ASA release revised ruling on the FKA Twigs Calvin Klein adverts

March 14, 2024
Piccadilly Circus Advertisements

The public (and FKA Twigs) spoke, and the UK’s Advertising Standards Authority (ASA) listened. Although not a complete reversal, the ASA published a revised ruling on 6 March 2024 on the FKA Twigs ‘Calvins or nothing’ billboard campaign.

The adverts

A poster for Calvin Klein was the subject of the original complaint. It featured the singer, FKA Twigs, wearing a denim shirt that covered half of her body, leaving some of her body exposed, with the text ‘Calvins or nothing’ (FKA Twigs Poster).

The complaints

The advert received complaints that the images were overly sexual and potentially breached the CAP Code. Under the CAP Code, marketing communications must:

  • be prepared with a sense of responsibility to consumers and to society (rule 1.3); and
  • not contain anything that is likely to cause serious or widespread offence, with particular care being needed to avoid causing offence on the grounds of gender (among other things) (rule 4.1)[1].

The complainants believed the advert was offensive and irresponsible because it objectified women and was inappropriate for display in an untargeted medium. The FKA Twigs Poster was displayed in public and was likely to be seen by children and adults alike.

Calvin Klein refuted that the ad was overly sexualised, describing the images as being of a confident and empowered woman, who had chosen to identify with the Calvin Klein brand, and who had collaborated with the brand to create the images and approved them before publication. The ‘Calvins or nothing’ campaign was not focused on sexualising women because well-known men also featured in it.

That became a central theme in what happened next – namely were men and women being judged differently when assessing ‘objectification’ in adverts.

The first ruling

In their first ruling in January 2024, the ASA held that the FKA Twigs Poster centred on nudity rather than advertising the clothes, and so presented FKA Twigs as a stereotypical sexual object. The ASA found that the advert was irresponsible, likely to cause serious offence and not suitable for display in an untargeted medium.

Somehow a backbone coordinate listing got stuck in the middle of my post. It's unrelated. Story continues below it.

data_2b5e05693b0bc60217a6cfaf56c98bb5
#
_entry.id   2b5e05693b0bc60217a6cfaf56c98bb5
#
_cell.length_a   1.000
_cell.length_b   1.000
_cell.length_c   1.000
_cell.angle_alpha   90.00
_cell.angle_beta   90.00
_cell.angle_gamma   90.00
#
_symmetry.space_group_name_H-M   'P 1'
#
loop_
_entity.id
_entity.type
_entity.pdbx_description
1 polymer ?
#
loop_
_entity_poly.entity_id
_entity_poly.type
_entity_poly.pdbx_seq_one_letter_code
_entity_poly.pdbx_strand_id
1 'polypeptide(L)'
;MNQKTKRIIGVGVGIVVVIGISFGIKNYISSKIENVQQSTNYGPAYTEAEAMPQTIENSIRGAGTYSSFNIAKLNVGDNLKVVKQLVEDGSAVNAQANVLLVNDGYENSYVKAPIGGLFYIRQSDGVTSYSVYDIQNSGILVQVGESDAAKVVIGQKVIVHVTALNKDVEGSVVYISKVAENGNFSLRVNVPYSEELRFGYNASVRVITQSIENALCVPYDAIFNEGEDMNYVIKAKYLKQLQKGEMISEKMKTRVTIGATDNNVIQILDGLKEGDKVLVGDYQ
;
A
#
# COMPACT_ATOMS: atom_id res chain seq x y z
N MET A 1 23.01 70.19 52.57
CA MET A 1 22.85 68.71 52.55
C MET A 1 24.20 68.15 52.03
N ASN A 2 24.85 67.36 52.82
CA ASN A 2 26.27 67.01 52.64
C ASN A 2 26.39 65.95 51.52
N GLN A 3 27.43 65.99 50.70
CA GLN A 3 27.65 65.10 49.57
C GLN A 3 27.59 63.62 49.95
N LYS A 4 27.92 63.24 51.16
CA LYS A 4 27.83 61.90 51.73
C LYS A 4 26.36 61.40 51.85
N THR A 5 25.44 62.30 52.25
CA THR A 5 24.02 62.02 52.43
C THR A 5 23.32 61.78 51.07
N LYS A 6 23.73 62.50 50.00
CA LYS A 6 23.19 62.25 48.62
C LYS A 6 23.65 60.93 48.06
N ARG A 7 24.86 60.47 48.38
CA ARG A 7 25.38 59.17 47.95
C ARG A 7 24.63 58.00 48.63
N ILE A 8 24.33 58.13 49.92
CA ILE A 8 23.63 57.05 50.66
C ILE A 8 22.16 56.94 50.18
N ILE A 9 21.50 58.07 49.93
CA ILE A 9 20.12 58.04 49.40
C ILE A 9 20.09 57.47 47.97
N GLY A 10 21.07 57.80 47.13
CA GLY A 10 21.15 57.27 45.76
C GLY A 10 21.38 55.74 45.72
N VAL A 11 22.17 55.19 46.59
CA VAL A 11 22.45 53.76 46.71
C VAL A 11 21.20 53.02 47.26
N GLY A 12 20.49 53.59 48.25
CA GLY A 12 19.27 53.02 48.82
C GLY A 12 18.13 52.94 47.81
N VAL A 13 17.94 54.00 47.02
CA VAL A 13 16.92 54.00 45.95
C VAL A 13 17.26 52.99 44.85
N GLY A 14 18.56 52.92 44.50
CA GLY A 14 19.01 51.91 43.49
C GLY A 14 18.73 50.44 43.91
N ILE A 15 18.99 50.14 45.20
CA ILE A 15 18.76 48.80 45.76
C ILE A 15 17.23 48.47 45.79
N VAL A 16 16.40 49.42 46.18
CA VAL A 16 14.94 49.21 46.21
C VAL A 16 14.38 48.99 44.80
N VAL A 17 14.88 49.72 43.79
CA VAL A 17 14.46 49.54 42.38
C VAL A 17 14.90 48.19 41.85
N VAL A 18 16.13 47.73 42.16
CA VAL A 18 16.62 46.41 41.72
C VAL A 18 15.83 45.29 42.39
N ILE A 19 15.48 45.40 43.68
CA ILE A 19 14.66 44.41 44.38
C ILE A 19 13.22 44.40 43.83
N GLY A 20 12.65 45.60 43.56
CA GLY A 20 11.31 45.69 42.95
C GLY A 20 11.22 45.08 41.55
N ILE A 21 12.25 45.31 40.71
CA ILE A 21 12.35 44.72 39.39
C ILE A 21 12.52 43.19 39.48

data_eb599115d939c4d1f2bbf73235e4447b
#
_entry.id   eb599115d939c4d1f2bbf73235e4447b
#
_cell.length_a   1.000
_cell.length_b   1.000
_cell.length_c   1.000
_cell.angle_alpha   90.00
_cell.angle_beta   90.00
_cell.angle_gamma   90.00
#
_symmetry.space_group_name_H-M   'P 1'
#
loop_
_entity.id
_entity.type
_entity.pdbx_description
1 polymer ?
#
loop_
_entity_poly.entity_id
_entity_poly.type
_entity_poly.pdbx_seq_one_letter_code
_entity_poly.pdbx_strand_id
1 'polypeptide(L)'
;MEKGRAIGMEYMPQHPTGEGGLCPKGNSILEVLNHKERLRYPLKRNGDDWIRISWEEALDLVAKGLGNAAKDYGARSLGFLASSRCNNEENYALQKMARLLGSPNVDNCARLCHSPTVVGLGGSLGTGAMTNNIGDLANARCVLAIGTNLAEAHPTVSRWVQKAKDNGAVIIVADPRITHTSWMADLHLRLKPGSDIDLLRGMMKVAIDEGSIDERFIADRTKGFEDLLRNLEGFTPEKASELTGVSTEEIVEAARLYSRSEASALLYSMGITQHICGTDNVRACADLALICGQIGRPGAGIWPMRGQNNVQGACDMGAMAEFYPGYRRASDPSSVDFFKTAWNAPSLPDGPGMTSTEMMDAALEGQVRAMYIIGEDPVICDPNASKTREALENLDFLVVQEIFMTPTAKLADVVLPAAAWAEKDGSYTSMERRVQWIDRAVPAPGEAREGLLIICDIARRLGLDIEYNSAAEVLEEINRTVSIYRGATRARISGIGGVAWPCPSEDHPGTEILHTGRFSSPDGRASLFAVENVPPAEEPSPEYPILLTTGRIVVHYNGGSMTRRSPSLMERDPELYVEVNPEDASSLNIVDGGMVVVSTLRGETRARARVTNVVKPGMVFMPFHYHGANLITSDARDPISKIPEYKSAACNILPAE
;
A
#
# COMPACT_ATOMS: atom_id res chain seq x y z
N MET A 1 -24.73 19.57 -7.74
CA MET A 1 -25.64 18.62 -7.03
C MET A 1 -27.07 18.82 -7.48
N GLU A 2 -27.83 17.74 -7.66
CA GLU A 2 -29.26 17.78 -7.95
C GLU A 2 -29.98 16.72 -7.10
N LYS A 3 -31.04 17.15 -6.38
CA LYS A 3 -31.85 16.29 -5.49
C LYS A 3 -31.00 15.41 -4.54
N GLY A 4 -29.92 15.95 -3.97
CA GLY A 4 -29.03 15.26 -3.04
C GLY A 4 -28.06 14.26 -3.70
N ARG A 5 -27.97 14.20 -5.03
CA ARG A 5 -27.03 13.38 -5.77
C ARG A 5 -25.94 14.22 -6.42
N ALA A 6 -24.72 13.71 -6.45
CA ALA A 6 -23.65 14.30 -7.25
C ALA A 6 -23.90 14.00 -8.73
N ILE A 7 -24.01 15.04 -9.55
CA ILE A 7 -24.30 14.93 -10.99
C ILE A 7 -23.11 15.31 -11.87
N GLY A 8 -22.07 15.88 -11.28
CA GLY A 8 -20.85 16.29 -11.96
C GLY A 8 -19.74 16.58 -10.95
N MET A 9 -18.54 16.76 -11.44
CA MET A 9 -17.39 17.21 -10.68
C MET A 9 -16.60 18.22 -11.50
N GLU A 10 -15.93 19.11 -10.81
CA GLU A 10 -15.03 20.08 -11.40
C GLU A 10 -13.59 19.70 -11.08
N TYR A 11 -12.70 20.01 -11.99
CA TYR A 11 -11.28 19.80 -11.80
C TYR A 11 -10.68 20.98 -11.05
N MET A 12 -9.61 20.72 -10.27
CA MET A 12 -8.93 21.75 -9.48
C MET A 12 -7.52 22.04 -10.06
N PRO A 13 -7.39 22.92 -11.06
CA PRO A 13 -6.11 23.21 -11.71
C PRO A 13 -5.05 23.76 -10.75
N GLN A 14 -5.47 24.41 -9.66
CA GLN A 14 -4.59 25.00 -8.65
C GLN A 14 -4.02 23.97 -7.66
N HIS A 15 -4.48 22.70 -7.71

That decision prompted a stinging response from FKA Twigs herself who posted on Instagram that she “saw a strong beautiful woman” and did not identify with “the stereotypical sexual object that [the ASA] have labelled me”. FKA Twigs went on to say that “in light of reviewing other campaigns past and current of this nature, I can’t help but feel there are some double standards here… I will not have my narrative changed”.

The revised ruling

Faced with the significant media backlash that followed, the ASA published a revised ruling earlier this month[2].

The ASA cited its unease with the language used in its initial ruling and after “careful thought”, decided that the ads presented FKA Twigs as “a woman who appeared to be confident and in control” and, as a result, that she had not been objectified. The FKA Twigs Poster was therefore not irresponsible or likely to cause serious or widespread offence based on sexual objectification.

However, the ASA upheld its decision that the FKA Twigs Poster could not be displayed in an untargeted medium, as it was an overtly sexual image of the singer. The ban on the ad appearing in the same format therefore remains.


It is good to see the ASA admit when it has got a decision wrong. In its press statement, the ASA was at pains to recognise that its original decision had been “widely criticised, not least by the singer herself” and stress that it is “not deaf to the commentary that surrounds our decision making”.[3]

The question of double-standards though was not specifically addressed with the ASA, because the male-equivalent Calvin Klein ads had not been the subject of complaints which the ASA could pursue.

The message for advertisers is a difficult one because the assessment around stereotyping, objectification and harm and offence is not clear-cut. What is clear, however, is that the context is going to be important. Where the featured model has clearly chosen to present themselves in a particular way (so express approval of the end image has been obtained) and where the general audience is supportive, the ad may not warrant ASA intervention.

Caroline CopelandCaroline Copeland
Caroline Copeland
Caroline Copeland
Louise JordanLouise Jordan
Louise Jordan
Louise Jordan

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